We therefore conclude that the proceeds from oil and gas whether from working interests in wells or royalties are to be treated as principal as distinguished from income and constitute part of the corpus of the trust established by Everett P. Jarvis, to be reinvested by the trustees with the income from the reinvestments to be paid to the life cestui que trust pursuant to clause 6 of the will.
We now consider the second question involved in this case. The testator during the years 1943 to 1945 had purchased undivided 1/3 interests in gas leases covering various tracts of real estate situated in DeSoto Parish, Louisiana. The cost thereof to the testator was $36,199.32, which was paid out of his separate Illinois bank account. The instruments of conveyance by which testator acquired these interests did not contain a recitation to the effect that the purchase was made "with the separate funds of Everett P. Jarvis" and "for his separate estate." These properties were sold under the circumstances hereinbefore set forth and the controversy in the case before us involves the title to the proceeds of sale.
[7-11] Louisiana is a community property state. Even though the testator was a nonresident of Louisiana at the time he acquired the interests in the gas leases, this property is subject to the community property laws of Louisiana. Louisiana Civil Code, Article 9 and Article 2400; Cox v. Von Ahlefeldt, 105 La. 543, 30 So. 175. The law is well settled in Louisiana that the acquisition of property by a husband during marriage without a declaration in the deed, not only that the property was acquired with his separate funds, but also that it was for his separate estate, conclusively precludes him from contending that the property does not belong to the community. The leading case announcing this rule is Slaton v. King, 214 La. 89, 36 So.2d 648. This rule was affirmed in Bruyninckx v. Woodward et al., 217 La. 736, 47 So.2d 478, and in a number of cases of the Court of Appeal of Louisiana at late as 1961 in Succession of Blades (La App), 127 So.2d 263. The only exception to the rule is where he exchanges his separate property for other immovables. In such case there is merely a substitution for the property given in exchange and it has the same status or ownership. Kittredge v. Grau, 158 La. 154, 103 So. 723. The acquisition in the case at bar is a purchase and not an exchange and therefore does not fall within the exception. In view of the repeated enunciation of the above rules by the courts of Louisiana, we do not regard McKay's comments (Sec 423) in his 1925 edition of Community Property as any authority to the contrary. We therefore conclude that upon acquisition of the Louisiana gas leases by testator, his wife became vested with a 1/2 interest therein under the community property law of Louisiana. Counsel for the remaindermen contend that the widow cannot assert the right to take under the terms of the will and at the same time claim a 1/2 interest in the Louisiana property in opposition to the estate. There is no merit in this contention. The wife became vested with her 1/2 interest in the community property immediately upon its acquisition. Succession of Wiener, 203 La. 649, 14 So.2d 475. In our opinion it follows, that by insisting she owns a 1/2 interest in the property she is not asserting a right in opposition to the will while at the same time taking the benefits given by the will. Nor was she put to any election to renounce her 1/2 interest if she desired to obtain the benefits of the will.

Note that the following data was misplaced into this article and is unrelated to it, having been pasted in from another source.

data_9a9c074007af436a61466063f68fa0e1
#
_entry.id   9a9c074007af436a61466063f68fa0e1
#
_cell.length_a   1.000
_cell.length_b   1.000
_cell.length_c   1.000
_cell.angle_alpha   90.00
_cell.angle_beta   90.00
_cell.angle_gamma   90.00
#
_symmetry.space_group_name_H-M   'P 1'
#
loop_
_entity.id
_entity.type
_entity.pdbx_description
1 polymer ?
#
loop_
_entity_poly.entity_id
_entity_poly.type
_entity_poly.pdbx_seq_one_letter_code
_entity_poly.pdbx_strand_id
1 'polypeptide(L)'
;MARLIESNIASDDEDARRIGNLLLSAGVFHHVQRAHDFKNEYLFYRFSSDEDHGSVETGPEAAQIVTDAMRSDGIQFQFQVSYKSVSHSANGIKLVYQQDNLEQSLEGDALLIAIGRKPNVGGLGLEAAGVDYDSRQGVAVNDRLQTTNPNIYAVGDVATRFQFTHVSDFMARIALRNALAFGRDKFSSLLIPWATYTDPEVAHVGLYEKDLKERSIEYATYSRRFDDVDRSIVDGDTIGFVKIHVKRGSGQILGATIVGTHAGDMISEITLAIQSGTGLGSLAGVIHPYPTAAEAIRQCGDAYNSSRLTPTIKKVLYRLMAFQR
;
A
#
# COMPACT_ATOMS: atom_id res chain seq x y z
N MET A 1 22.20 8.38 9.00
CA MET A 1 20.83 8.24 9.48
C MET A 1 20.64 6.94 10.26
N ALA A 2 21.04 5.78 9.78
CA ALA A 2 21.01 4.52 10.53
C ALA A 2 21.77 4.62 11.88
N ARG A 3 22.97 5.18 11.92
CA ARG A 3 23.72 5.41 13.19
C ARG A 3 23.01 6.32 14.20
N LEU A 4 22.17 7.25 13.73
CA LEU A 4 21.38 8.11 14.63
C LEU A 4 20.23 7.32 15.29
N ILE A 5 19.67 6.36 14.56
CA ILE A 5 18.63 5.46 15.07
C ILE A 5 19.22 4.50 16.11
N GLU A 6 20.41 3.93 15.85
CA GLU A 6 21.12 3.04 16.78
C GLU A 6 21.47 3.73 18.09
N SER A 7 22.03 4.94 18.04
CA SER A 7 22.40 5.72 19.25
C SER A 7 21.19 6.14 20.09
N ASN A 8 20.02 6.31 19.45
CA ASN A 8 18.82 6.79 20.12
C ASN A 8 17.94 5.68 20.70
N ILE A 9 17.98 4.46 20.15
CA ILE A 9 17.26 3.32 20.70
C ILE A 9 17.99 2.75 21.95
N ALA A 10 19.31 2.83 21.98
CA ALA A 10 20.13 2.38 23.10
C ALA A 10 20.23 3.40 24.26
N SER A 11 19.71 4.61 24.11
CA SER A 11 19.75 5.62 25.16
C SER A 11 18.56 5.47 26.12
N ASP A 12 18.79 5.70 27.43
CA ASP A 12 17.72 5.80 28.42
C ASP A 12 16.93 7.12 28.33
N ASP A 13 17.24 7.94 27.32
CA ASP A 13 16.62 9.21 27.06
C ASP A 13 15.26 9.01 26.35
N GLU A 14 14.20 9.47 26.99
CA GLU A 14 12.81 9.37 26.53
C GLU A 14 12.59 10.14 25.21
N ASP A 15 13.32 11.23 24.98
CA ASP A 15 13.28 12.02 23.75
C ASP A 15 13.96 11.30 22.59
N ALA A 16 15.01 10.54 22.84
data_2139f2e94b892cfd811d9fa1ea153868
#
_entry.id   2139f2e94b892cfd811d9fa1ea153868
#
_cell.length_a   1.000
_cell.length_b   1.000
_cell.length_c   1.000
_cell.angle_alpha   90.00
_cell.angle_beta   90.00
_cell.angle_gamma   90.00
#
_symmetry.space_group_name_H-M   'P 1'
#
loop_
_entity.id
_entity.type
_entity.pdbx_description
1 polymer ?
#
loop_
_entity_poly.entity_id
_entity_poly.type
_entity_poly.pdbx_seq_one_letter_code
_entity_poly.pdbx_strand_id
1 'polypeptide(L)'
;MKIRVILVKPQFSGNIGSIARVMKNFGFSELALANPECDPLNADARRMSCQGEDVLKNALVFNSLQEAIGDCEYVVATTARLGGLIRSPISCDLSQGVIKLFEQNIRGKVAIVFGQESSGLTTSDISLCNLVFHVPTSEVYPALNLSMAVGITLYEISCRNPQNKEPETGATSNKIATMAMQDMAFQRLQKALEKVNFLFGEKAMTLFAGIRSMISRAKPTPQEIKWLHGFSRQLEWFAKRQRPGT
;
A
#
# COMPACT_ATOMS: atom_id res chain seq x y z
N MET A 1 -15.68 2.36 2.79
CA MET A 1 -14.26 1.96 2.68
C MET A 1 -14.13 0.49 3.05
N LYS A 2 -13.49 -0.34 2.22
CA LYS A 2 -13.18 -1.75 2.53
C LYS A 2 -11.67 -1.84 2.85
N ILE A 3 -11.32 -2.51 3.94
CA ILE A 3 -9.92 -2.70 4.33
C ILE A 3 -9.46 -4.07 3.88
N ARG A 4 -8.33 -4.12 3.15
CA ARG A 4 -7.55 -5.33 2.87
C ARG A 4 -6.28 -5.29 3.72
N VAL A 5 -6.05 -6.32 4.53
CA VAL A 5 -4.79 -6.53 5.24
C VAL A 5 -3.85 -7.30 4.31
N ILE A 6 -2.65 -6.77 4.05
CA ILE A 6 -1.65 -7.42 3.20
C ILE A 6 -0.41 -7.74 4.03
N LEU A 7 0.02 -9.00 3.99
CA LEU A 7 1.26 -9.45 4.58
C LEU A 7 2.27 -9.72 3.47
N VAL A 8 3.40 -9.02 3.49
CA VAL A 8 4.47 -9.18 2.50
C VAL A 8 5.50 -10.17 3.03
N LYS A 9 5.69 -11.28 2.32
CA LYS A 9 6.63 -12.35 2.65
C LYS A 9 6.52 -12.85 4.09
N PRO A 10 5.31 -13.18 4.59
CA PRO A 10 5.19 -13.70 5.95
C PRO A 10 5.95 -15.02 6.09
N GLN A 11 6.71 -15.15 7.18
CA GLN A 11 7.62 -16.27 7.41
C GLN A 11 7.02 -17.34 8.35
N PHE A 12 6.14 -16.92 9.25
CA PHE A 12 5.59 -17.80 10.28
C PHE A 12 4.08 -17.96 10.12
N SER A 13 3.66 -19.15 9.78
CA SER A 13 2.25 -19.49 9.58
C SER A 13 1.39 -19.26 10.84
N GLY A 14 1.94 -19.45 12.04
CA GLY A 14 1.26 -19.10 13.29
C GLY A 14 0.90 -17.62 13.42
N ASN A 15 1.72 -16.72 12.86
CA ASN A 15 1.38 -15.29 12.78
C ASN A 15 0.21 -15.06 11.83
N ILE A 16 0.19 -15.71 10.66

In connection with the determination that the widow acquired a 1/2 interest in the Louisiana property under the community property laws of that state, it should be also noted that it is the settled law of Louisiana that her 1/2 interest is chargeable with (a) 1/2 the cost of acquisition and (b) 1/2 the cost of administration of the estate in Louisiana. Succession of Watkins, 156 La. 1000, 101 So. 395.
Counsel for the life cestui que trust further contend that the will and testamentary trust of Everett P. Jarvis is invalid under the Louisiana law and his community 1/2 interest in the Louisiana property thereupon descends to his widow as intestate property under the provisions of Article 915 of the Louisiana Civil Code. This contention is predicated upon the provisions of Article 1520 of the Louisiana Civil Code. On the other hand counsel for the remaindermen contend that Article 1520 does not apply to the Jarvis trust and that said trust is valid under Article 1522. Articles 1520, 1521 and 1522 are as follows:
"ARTICLE 1520 LOUISIANA CIVIL CODE SUBSTITUTIONS AND FIDEI COMMISSA ABROGATED.